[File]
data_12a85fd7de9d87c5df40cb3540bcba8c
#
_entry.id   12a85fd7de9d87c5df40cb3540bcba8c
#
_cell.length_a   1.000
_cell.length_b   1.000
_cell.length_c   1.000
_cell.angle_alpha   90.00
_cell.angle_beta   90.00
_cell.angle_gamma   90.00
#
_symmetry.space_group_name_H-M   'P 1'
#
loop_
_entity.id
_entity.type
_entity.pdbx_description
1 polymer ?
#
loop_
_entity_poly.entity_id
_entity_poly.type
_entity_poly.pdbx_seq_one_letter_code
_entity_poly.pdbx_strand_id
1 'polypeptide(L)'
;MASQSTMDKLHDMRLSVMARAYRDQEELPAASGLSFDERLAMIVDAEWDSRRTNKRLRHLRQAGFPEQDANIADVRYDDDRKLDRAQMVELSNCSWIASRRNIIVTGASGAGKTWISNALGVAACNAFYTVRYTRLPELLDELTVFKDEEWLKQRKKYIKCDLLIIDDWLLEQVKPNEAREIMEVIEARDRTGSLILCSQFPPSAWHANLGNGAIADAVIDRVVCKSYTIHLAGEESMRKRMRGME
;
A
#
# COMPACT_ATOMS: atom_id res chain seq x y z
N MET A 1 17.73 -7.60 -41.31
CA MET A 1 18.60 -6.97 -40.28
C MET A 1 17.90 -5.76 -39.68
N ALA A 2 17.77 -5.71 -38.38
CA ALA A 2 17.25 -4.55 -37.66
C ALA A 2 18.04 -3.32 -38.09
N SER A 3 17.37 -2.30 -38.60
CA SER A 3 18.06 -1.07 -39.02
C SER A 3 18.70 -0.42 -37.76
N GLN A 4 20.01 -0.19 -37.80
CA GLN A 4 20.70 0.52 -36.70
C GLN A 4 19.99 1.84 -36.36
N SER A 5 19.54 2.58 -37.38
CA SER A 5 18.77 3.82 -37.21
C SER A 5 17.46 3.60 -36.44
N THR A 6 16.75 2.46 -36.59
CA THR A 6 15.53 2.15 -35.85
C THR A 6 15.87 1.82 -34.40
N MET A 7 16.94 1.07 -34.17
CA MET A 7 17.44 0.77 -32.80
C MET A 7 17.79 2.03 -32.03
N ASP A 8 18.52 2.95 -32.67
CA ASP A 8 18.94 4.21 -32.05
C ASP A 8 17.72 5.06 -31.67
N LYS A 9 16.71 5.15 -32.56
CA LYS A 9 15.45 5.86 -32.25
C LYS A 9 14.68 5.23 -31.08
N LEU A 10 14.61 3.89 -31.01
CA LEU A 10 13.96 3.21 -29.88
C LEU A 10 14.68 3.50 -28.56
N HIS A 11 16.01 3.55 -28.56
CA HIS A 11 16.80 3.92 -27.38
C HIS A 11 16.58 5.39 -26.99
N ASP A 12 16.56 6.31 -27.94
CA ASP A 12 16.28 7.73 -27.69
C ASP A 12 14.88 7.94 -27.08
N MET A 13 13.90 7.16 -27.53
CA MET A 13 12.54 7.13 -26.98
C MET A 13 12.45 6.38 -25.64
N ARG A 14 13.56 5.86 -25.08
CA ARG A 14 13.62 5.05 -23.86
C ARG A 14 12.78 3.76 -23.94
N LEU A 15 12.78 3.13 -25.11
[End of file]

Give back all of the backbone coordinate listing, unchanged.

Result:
data_12a85fd7de9d87c5df40cb3540bcba8c
#
_entry.id   12a85fd7de9d87c5df40cb3540bcba8c
#
_cell.length_a   1.000
_cell.length_b   1.000
_cell.length_c   1.000
_cell.angle_alpha   90.00
_cell.angle_beta   90.00
_cell.angle_gamma   90.00
#
_symmetry.space_group_name_H-M   'P 1'
#
loop_
_entity.id
_entity.type
_entity.pdbx_description
1 polymer ?
#
loop_
_entity_poly.entity_id
_entity_poly.type
_entity_poly.pdbx_seq_one_letter_code
_entity_poly.pdbx_strand_id
1 'polypeptide(L)'
;MASQSTMDKLHDMRLSVMARAYRDQEELPAASGLSFDERLAMIVDAEWDSRRTNKRLRHLRQAGFPEQDANIADVRYDDDRKLDRAQMVELSNCSWIASRRNIIVTGASGAGKTWISNALGVAACNAFYTVRYTRLPELLDELTVFKDEEWLKQRKKYIKCDLLIIDDWLLEQVKPNEAREIMEVIEARDRTGSLILCSQFPPSAWHANLGNGAIADAVIDRVVCKSYTIHLAGEESMRKRMRGME
;
A
#
# COMPACT_ATOMS: atom_id res chain seq x y z
N MET A 1 17.73 -7.60 -41.31
CA MET A 1 18.60 -6.97 -40.28
C MET A 1 17.90 -5.76 -39.68
N ALA A 2 17.77 -5.71 -38.38
CA ALA A 2 17.25 -4.55 -37.66
C ALA A 2 18.04 -3.32 -38.09
N SER A 3 17.37 -2.30 -38.60
CA SER A 3 18.06 -1.07 -39.02
C SER A 3 18.70 -0.42 -37.76
N GLN A 4 20.01 -0.19 -37.80
CA GLN A 4 20.70 0.52 -36.70
C GLN A 4 19.99 1.84 -36.36
N SER A 5 19.54 2.58 -37.38
CA SER A 5 18.77 3.82 -37.21
C SER A 5 17.46 3.60 -36.44
N THR A 6 16.75 2.46 -36.59
CA THR A 6 15.53 2.15 -35.85
C THR A 6 15.87 1.82 -34.40
N MET A 7 16.94 1.07 -34.17
CA MET A 7 17.44 0.77 -32.80
C MET A 7 17.79 2.03 -32.03
N ASP A 8 18.52 2.95 -32.67
CA ASP A 8 18.94 4.21 -32.05
C ASP A 8 17.72 5.06 -31.67
N LYS A 9 16.71 5.15 -32.56
CA LYS A 9 15.45 5.86 -32.25
C LYS A 9 14.68 5.23 -31.08
N LEU A 10 14.61 3.89 -31.01
CA LEU A 10 13.96 3.21 -29.88
C LEU A 10 14.68 3.50 -28.56
N HIS A 11 16.01 3.55 -28.56
CA HIS A 11 16.80 3.92 -27.38
C HIS A 11 16.58 5.39 -26.99
N ASP A 12 16.56 6.31 -27.94
CA ASP A 12 16.28 7.73 -27.69
C ASP A 12 14.88 7.94 -27.08
N MET A 13 13.90 7.16 -27.53
CA MET A 13 12.54 7.13 -26.98
C MET A 13 12.45 6.38 -25.64
N ARG A 14 13.56 5.86 -25.08
CA ARG A 14 13.62 5.05 -23.86
C ARG A 14 12.78 3.76 -23.94
N LEU A 15 12.78 3.13 -25.11